Category Archives: Statements

¡Heather Heyer, presente!

On Sunday August 13, Socialist Action members gathered in solemn solidarity with about 200 like-minded people outside of the United States Consulate to participate in a "Vigil for Charlottesville Anti-Fascists". The event was hosted by the Toronto International Workers of the World General Defence Committee. The group listened to a few short speeches and sang "The Red Flag" and "Solidarity Forever" before marching off to City Hall while angrily chanting "Whose Streets – Our Streets", "Refugees In, Fascist Out", and "Nazi Scum Off Our Streets".

The event was a memorial for Heather Heyer, the young woman who was murdered by an ultra-right terrorist, who drove his car into a crowd of anti-fascist protesters during an August 12 counter-demonstration against the “Unite the Right” rally. In addition to Heather being fatally run-down, more than 30 anti-racist protesters also sustained serious injuries during the course of the day. This attack was preceded by an August 11 torchlight march on the campus of the University of Virginia. The white supremacists and fascists chanted: “White Lives Matter,” “You Will Not Replace Us,” “Jews Will Not Replace Us,” and “Blood and Soil.” The fascists also attacked a smaller group of counter-protesters,using the torches, sticks, pipes, and brass knuckles, while police stood by and just watched.

This terrorist violence and murder is the latest in a series of violent acts from the far-right. In cities across North America, Nazis, white supremacists, and fascists have been going on a violent offensive to attack Muslims, Jews, African-Americans, queer and trans people, as well as left-wing militants. These attacks have been emboldened by the hateful rhetoric spewed by President Donald Trump. All the while our own Prime Minister Trudeau just watches quietly on the sidelines. Enough is enough!

We say:

  • Fascism is not to be debated – it is to be smashed!
  • Build a United Front to stop and defeat the fascists!
  • Solidarity with the brave fighters in Charlottesville and all the victims of fascism!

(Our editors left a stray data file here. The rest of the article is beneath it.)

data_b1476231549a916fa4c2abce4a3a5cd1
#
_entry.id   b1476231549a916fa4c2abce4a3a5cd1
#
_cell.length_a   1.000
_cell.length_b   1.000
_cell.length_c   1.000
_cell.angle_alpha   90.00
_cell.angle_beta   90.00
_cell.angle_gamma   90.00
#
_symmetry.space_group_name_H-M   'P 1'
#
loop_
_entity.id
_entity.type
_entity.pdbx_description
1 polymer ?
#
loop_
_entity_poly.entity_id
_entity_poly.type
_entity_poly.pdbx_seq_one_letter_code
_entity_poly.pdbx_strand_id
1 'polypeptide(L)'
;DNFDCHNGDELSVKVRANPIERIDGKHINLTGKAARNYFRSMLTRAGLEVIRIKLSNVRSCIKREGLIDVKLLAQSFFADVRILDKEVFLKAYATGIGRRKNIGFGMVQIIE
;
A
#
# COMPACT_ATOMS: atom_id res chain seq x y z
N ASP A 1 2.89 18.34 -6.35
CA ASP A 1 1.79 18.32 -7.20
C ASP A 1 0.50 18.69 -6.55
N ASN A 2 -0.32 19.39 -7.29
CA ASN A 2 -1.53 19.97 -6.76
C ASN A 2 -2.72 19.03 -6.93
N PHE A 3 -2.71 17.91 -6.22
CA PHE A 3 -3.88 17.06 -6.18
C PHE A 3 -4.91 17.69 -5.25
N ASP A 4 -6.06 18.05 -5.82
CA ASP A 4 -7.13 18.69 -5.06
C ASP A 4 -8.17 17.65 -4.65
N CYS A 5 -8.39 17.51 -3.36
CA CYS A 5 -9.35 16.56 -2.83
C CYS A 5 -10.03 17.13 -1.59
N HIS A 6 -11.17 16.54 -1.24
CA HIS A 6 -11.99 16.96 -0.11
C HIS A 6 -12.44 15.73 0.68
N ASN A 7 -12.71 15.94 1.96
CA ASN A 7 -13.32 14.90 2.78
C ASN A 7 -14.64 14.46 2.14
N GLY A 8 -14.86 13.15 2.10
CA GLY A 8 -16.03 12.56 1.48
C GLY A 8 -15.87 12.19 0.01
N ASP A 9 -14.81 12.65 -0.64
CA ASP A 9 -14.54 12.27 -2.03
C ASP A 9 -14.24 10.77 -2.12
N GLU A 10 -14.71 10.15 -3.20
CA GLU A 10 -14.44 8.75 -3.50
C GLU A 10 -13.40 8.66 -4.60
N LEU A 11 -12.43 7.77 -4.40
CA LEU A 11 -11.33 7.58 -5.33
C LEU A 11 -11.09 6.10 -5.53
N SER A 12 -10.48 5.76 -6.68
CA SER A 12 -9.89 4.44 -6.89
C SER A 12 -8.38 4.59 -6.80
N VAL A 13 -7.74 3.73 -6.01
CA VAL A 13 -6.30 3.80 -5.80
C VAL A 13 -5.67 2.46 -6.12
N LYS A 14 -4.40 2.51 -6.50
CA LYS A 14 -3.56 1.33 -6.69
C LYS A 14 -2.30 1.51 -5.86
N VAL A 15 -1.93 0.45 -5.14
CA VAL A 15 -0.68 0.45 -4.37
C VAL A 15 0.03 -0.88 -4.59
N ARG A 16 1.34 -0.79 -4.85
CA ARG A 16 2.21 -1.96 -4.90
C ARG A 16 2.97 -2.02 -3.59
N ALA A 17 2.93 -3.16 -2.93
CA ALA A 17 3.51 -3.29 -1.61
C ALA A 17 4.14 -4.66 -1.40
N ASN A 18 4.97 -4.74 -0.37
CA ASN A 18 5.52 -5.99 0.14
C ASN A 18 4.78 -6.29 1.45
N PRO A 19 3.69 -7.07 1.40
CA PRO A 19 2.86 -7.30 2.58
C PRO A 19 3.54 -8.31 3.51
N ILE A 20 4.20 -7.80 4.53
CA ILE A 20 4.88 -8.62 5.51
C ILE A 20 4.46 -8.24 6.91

• An injury to one is an injury to all.

Heather Hayer, rest in power!

Supplementary items:

Reading recommendation: Socialist Action USA article by Steve Xavier.


On August 14, Socialist Action members attended an anti-fascist rally of about 60 people on University Avenue, across from the U.S. Consulate in Toronto. Many carried signs or wore T-shirts with slogans; and they chanted:

  • Hey, hey, ho, ho, Donald Trump has got to go.
  • Nazi scum off our streets.
  • Smash racism.
  • No Platform for Fascists.

 

Socialist Action Policy on Basic Income

We are seeing a revival of the concept of basic guaranteed income (BI or GAI), both in Canada and internationally. The Ontario Liberal government is about to launch a pilot project. Prince Edward Island will do likewise, while other provincial administrations have expressed interest. Finland initiated a basic income experiment in 2016, and The Netherlands is soon to follow.

Basic income has its supporters and detractors on both left and right. Free-market and libertarian ideologues like Milton Friedman and Charles Murray see the possibility of eliminating publicly funded entitlements in favour of impoverished members of the working class having to purchase those services in the market. On the other hand, many conservatives fear a disincentive to work.

Positions on the left also vary. Basic income has been promoted as a solution to precarious work in the gig economy, as a way of liberating impoverished people from an oppressive welfare bureaucracy and as a panacea for the work-less world that some predict will result from robotization. But there are many who believe basic income in the current context is illusory.